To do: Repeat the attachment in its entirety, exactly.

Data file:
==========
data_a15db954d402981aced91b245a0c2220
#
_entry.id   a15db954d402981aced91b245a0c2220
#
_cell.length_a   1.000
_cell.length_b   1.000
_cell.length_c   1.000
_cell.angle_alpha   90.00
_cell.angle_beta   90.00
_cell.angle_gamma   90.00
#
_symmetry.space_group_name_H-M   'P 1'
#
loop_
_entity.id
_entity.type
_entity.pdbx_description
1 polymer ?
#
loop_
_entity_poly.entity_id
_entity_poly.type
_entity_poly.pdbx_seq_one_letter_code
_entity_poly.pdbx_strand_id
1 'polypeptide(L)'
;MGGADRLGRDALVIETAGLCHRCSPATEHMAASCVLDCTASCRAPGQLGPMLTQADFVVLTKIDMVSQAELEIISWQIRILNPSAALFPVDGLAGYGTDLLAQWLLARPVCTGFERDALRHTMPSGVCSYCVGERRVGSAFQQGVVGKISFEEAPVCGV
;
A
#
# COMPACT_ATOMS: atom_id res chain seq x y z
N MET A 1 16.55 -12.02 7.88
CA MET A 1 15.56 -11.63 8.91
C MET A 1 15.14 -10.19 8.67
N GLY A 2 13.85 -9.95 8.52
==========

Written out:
data_a15db954d402981aced91b245a0c2220
#
_entry.id   a15db954d402981aced91b245a0c2220
#
_cell.length_a   1.000
_cell.length_b   1.000
_cell.length_c   1.000
_cell.angle_alpha   90.00
_cell.angle_beta   90.00
_cell.angle_gamma   90.00
#
_symmetry.space_group_name_H-M   'P 1'
#
loop_
_entity.id
_entity.type
_entity.pdbx_description
1 polymer ?
#
loop_
_entity_poly.entity_id
_entity_poly.type
_entity_poly.pdbx_seq_one_letter_code
_entity_poly.pdbx_strand_id
1 'polypeptide(L)'
;MGGADRLGRDALVIETAGLCHRCSPATEHMAASCVLDCTASCRAPGQLGPMLTQADFVVLTKIDMVSQAELEIISWQIRILNPSAALFPVDGLAGYGTDLLAQWLLARPVCTGFERDALRHTMPSGVCSYCVGERRVGSAFQQGVVGKISFEEAPVCGV
;
A
#
# COMPACT_ATOMS: atom_id res chain seq x y z
N MET A 1 16.55 -12.02 7.88
CA MET A 1 15.56 -11.63 8.91
C MET A 1 15.14 -10.19 8.67
N GLY A 2 13.85 -9.95 8.52